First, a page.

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What is the Difference Between Brussels, Belgium and Brussels, Brussels Capital Region?

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What is the Difference Between Brussels, Belgium and Brussels, Brussels Capital Region?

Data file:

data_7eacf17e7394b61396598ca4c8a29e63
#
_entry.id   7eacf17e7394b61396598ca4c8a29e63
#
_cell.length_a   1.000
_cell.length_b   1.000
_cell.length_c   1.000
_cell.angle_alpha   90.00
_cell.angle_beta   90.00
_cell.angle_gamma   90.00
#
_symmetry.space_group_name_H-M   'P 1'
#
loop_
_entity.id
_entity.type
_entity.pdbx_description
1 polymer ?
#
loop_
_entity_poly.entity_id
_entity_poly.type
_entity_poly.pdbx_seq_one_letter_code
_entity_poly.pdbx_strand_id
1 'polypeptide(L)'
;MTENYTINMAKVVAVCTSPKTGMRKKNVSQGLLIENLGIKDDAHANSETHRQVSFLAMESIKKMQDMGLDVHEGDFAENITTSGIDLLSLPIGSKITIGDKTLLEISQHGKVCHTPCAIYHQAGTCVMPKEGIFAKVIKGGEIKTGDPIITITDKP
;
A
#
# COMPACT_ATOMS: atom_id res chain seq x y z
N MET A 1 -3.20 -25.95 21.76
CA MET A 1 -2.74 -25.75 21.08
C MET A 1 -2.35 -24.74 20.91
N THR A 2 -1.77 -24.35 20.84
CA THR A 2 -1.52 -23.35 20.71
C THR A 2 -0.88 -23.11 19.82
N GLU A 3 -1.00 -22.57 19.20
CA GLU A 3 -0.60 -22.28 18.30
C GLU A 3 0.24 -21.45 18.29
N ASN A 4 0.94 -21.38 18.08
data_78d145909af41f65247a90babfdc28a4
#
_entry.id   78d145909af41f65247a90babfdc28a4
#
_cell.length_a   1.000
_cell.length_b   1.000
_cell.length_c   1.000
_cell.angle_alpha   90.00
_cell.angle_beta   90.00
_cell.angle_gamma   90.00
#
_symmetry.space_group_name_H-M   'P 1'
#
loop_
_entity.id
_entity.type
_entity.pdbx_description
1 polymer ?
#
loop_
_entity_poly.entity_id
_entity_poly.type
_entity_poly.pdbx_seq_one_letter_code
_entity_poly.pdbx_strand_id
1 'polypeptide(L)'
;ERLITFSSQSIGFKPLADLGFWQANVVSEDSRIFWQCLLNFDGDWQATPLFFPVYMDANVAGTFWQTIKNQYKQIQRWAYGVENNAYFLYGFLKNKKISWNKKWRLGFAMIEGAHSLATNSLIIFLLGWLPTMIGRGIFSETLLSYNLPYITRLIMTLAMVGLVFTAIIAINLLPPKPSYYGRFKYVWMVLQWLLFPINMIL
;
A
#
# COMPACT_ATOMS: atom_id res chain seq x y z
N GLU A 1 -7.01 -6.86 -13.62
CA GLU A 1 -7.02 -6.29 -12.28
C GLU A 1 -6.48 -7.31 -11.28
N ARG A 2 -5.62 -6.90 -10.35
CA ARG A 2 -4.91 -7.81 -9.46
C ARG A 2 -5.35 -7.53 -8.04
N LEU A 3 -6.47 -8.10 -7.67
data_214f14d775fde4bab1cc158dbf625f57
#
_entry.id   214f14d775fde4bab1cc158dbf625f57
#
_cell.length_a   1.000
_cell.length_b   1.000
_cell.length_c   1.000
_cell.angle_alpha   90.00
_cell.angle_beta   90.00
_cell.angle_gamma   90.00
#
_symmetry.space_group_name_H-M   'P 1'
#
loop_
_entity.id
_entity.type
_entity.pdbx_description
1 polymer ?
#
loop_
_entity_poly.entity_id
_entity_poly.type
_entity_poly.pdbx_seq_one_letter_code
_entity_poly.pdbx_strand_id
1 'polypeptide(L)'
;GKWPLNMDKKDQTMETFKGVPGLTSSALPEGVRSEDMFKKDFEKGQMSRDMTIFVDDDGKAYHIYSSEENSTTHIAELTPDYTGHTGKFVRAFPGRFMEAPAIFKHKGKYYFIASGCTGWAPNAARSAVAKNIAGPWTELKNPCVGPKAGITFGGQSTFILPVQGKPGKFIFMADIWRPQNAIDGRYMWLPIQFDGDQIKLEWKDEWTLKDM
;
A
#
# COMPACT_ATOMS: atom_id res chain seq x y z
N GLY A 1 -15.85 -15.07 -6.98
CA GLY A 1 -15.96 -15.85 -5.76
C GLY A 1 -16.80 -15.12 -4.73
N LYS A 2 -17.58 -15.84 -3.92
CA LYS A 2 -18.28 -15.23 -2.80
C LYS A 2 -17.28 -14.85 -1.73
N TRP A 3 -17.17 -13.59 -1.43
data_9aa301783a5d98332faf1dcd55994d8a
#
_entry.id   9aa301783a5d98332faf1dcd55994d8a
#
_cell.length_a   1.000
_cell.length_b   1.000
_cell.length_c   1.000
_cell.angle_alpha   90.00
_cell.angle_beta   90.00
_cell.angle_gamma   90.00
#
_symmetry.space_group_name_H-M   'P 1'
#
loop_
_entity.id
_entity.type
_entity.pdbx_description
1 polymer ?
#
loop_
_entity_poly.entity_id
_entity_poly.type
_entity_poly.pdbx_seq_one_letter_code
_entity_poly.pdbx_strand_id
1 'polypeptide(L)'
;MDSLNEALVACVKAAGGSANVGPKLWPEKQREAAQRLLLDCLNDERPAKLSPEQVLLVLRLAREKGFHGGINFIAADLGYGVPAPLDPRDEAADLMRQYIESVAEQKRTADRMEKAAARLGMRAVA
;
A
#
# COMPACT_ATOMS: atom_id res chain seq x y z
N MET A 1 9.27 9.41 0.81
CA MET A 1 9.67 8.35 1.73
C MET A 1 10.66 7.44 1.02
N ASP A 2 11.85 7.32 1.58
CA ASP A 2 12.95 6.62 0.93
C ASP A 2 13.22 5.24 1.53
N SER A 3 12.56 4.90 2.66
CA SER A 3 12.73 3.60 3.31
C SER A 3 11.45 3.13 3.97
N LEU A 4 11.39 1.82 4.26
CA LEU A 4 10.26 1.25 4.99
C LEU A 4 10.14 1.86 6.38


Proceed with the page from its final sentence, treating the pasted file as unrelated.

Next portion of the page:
As in many countries, Belgium is divided into different areas of adminstration. It is organised into three main regions – Brussels, Flanders and Wallonia. The three entities are sometimes known as regions but are more accurately known as regions-comunautés-comunites, or “territorial collectives”. The territory of Belgium is divided into three regions: Flanders (58%), Wallonia (31%) and the Brussels-Capital Region (11%) which is composed of the City of Brussels and 19 other communes. Of these three regions, Brussels is the only one classed as a self-governing part of Belgium.Each region has its own government and parliament who manage their own finances and are responsible for all political decisions in their area. Each also has its own language and culture. The Brussels region is home to both French and Dutch, and many bilingual citizens and local businesses.Brussels is the capital of both Belgium and the Brussels-Capital Region, although technically these two entities are not the same. While the City of Brussels lies within both the Brussels-Capital Region and Belgium, the area covered by the region is much larger than the city itself. This means that while Brussels is an administrative entity of Belgium, it has its own government and parliament separate from the federal government. The most obvious difference between Brussels, Belgium, and Brussels, the Brussels Capital Region is that the first is part of the country of Belgium as a whole and surrounded by all the other regions in the country whereas the latter is an individual entity recognised as one of the three regions of Belgium. The Brussels-Capital Region exercises separate jurisdiction solely within its borders, while at the same time remains part of the constitutional framework of Belgium.The purpose of creating the capital region out of a city was to provide a better degree of autonomy and protection for both ethnic Dutch and French-speaking Belgians, allowing them to coexist without one side feeling slighted or disadvantaged. With its own distinct laws, education system, police departments, construction regulations and more, Brussels isn’t simply a city — it’s an autonomous region within the greater nation of Belgium. In practical terms, this means that the Brussels Capital Region can make autonomous decisions on matters such as local taxes, zoning regulations, infrastructure spending, regional economic development focuses and even healthcare policy. This is beneficial for residents of the region because it gives local communities more say in how their areas develop and how their money is spent on projects. Overall, understanding the difference between Brussels, Belgium and Brussels, Brussels-Capital Region provides valuable insight into modern Belgian politics. The national government still makes policy decisions for all of Belgium by unifying federal law across all regions, but by giving certain areas like Brussels their own autonomy — complete with their own local governments — it ensures that minority cultural and linguistic groups won’t feel disadvantaged or ignored. For more information, see Europa Nu or The Local.